In 2014, Island Air discontinued service to Ho'olehua, Molokai.[18]

On September 3, 2014, in a surprise announcement, Island Air appointed David Pflieger, president and chief executive officer of Fort Lauderdale, Florida-based Silver Airways to assume the roles of president and chief executive officer.[19] Effective October 1, 2014, Pflieger replaced former Hawaiian Airlines CEO Paul Casey who was asked to step down.[20] Prior to Silver, Pflieger led the highly successful turnaround at Fiji Airways and was a former Virgin America and Delta Air Lines senior executive.[21]

In December, 2014, the airline announced that due to six quarters of prior losses under previous management, it was delaying delivery of new Bombardier Q400 propjet aircraft and also undertaking a comprehensive re-assessment of its fleet, network, and other aspects of its business.[22]

On April 29, 2015, Island Air announced it would be eliminating Honolulu service to Kauai beginning June 1 and reducing daily frequency by more than half on its Lanai route starting on that date. The airline also announced it will be cutting its workforce by 20 percent as well as canceling delivery of new aircraft in the short term as the airline works to reposition itself as the second largest carrier in the islands. These changes come after the company cited record financial losses of more than $21 million last year alone.[23]

In September, 2015, Island Air began voluntarily reporting its much improved monthly and quarterly on-time performance and flight completion factor (80.4% and 99.2% respectively) so that current and potential customers can see how the airline is performing as it continues to improve and position itself for a strong future as Hawaii’s alternative inter island airline.[24]

On January 7, 2016, Larry Ellison's Ohana Airline Holdings, LLC announced that it planned to sell a controlling interest in Island Air to PaCap Aviation Finance and Malama Investments, two investment companies managed by local investment firm, PacifiCap.[25]

On February 8, 2016, following the formal approval of the transfer in ownership by the U.S. Department of Transportation, it was announced that Dave Pflieger, who joined as CEO in October 2014 and presided over its successful restructuring, turnaround, and sale, would be leaving Island Air to work directly for Ellison in an unspecified role and turning the reins back over to Les Murashige, a former Island Air executive, who would become President and CEO under the airline’s new owners, PacifiCap LLC.[26]

Ownership under PacifiCap

On January 21, 2016, Island Air announced plans to restore service to Kauai beginning on March 15 after suspending flights in June 2015 due to restructuring. The airline stated that approximately 32 airport-related jobs would be created and hinted that expansion aren't done yet with hopes to re-enter other destinations that Island Air previously served.[27]

Island Air ended service to Lanai on March 31, 2016.[28]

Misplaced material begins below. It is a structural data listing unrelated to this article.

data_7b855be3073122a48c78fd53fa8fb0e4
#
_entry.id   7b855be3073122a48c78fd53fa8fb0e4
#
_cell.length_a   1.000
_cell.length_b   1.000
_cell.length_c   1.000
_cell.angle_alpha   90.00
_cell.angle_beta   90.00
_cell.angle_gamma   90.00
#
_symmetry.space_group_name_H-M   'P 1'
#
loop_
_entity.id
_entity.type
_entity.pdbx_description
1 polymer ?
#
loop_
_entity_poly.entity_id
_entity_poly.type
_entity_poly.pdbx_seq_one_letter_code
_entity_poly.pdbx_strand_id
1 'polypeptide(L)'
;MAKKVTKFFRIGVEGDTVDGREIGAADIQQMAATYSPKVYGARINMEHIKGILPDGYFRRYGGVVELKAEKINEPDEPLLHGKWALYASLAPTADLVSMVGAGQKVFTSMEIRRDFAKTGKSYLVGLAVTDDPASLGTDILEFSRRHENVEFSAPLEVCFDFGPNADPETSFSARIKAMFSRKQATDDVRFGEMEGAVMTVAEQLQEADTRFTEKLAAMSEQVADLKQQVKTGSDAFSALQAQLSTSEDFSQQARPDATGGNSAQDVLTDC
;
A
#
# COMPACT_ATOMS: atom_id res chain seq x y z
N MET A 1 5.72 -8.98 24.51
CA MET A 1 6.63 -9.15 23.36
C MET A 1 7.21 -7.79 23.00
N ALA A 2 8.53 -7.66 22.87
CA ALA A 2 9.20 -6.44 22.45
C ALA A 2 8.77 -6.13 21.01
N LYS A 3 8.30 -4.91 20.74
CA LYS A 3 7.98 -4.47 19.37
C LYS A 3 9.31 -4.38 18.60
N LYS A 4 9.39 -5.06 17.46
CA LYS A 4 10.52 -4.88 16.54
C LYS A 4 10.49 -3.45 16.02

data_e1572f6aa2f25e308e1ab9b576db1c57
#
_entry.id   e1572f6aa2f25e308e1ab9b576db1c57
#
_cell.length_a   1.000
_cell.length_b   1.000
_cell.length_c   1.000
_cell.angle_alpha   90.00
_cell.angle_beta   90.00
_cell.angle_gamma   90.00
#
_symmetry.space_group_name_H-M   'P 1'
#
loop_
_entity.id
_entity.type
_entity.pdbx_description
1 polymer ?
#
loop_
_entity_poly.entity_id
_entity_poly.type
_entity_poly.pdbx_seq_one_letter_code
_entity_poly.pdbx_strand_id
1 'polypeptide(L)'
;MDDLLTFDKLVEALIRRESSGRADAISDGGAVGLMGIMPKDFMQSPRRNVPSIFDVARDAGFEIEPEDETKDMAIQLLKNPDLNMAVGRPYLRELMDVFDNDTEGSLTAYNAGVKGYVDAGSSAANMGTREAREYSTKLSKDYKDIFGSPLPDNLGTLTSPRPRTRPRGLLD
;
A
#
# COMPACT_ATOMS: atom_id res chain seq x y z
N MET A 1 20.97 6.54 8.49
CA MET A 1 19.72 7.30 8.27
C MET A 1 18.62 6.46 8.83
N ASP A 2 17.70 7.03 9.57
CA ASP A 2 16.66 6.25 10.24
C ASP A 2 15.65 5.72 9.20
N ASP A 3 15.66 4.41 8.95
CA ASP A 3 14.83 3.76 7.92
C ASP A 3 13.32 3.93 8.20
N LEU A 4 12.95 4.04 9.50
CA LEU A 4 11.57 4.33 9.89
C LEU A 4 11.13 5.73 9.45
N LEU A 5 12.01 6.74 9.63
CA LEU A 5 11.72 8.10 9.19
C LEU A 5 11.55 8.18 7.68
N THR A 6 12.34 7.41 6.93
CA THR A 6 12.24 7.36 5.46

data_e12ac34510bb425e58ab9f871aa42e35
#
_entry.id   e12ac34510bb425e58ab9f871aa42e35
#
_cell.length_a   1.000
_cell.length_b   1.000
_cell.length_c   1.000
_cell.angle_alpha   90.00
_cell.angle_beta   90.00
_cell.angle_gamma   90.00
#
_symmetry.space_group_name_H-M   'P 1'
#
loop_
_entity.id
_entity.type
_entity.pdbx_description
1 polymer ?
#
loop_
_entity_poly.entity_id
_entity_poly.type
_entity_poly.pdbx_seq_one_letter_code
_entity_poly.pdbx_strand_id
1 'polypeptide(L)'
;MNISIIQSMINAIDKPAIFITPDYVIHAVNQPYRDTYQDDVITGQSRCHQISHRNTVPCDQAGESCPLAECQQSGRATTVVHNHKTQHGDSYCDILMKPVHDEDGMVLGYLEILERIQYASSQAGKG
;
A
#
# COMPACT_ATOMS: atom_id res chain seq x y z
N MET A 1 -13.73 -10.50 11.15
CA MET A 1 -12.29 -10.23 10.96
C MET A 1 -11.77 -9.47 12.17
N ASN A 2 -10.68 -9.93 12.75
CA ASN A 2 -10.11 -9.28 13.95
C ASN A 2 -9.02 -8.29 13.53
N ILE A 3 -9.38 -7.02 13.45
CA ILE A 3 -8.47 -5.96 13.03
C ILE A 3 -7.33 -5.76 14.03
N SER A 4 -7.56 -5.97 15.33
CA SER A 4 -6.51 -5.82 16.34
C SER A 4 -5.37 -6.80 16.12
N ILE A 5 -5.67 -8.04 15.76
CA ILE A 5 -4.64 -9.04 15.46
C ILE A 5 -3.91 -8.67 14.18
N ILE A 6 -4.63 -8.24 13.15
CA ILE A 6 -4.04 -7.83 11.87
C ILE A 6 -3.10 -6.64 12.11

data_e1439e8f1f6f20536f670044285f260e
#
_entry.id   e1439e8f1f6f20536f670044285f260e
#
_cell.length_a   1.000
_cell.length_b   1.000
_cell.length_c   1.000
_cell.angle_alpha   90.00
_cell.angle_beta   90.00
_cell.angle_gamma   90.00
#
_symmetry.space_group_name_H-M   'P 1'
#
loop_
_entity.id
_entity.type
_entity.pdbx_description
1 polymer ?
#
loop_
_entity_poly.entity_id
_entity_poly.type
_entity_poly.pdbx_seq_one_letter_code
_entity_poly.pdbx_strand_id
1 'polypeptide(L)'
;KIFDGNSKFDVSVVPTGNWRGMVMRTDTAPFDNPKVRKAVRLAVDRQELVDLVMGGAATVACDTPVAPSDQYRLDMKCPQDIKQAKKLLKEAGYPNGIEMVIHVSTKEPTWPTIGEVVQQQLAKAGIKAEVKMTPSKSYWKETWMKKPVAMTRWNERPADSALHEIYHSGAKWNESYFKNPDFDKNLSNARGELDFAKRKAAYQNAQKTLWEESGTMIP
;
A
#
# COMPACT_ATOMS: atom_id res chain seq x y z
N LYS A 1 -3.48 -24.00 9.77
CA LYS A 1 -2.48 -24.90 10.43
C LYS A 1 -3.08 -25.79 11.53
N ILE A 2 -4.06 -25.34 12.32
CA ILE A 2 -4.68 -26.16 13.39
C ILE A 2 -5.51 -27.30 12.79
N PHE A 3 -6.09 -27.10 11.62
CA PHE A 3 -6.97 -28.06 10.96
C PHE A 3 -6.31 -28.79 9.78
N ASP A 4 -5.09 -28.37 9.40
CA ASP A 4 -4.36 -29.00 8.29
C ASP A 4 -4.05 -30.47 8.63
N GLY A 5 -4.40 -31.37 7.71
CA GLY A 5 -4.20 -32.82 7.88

On April 14, 2016, Island Air announced its plans to restart service between Honolulu and Kona starting June 14 with five daily round-trip flights.[29] The last time Island Air served Kona was in December 2012. This service restoration was estimated to create 25 new airport-related jobs.[30] Island Air president and CEO Les Murashige stated that Hilo was also being evaluated.

On April 26, 2016, Island Air's CEO Les Murashige and COO Rob Mauracher stepped down from their posts. This was the second time in two months that Island Air had experienced a reshuffling of their senior management team.[31] Shortly thereafter, Island Air named David Uchiyama as its new President and CEO.

Destinations

On its last days of operations, Island Air served the following destinations:[8]

Island City Airport Notes Refs
Hawaii Kailua-Kona Kona International Airport
Kauai Lihue Lihue Airport
Maui Kahului Kahului Airport
Oahu Honolulu Honolulu International Airport

Fleet

Dash 8-100 in the airline's pre-2006 livery

The airline took delivery of a Bombardier Q400 (N539DS) propjet in March 2006 via a five-year lease. In September 2006, the airline announced that it was withdrawing the aircraft from inter-island service the following month, with delivery of two additional Q400s rescheduled to 2007. The airline then returned all Q400 propjets and stated at the time that it had no plans to return these aircraft to service.[32] However, the Q400 was eventually placed back into service by the airline.

Aviation Week & Space Technology reported on May 19, 2011, that the airline was looking to add one or two additional Dash 8 aircraft, and was also discussing new aircraft options with ATR, Fokker, Saab, and SuperJet International.[33] The airline announced in late February 2012 that it had reached an agreement to lease six ATR 72 regional turboprop aircraft, along with a smaller Saab 340 turboprop wet leased from PenAir.[34] The airline stated in July 2012 that deliveries of ATR 42 and ATR 72 aircraft would begin the following month.[35]

After acquiring the ATR 72 aircraft, Island Air found them to be unreliable to the point that the airline was reviewing potential replacements as of September 2013.[36] On March 31, 2014, Island Air placed firm orders for two Bombardier Dash 8 Q400 regional turboprop aircraft with the intention of replacing the ATR 72 with Q400.[37]

Due to record financial losses of more than $21 million, on April 29, 2015, Island Air announced its intention to cancel the delivery of new Bombardier Dash 8 Q400 aircraft in the short term as the airline attempted to reposition itself as the second largest air carrier in the Hawaiian islands.[23]

On November 10, 2017, Island Air announced that they would cease operations after 37 years of service. [38] The interisland air carrier was operating Bombardier Q400 turboprop aircraft at the time of its shutdown.

Accidents and incidents

On October 28, 1989, a de Havilland Canada DHC-6 Twin Otter operating Aloha IslandAir Flight 1712 crashed into a mountainous terrain.[39] The National Transportation Safety Board determined that the probable cause of this accident was the airplane's controlled flight into terrain as a result of the decision of the captain to continue flight under visual flight rules at night into instrument meteorological conditions, which obscured rising mountainous terrain.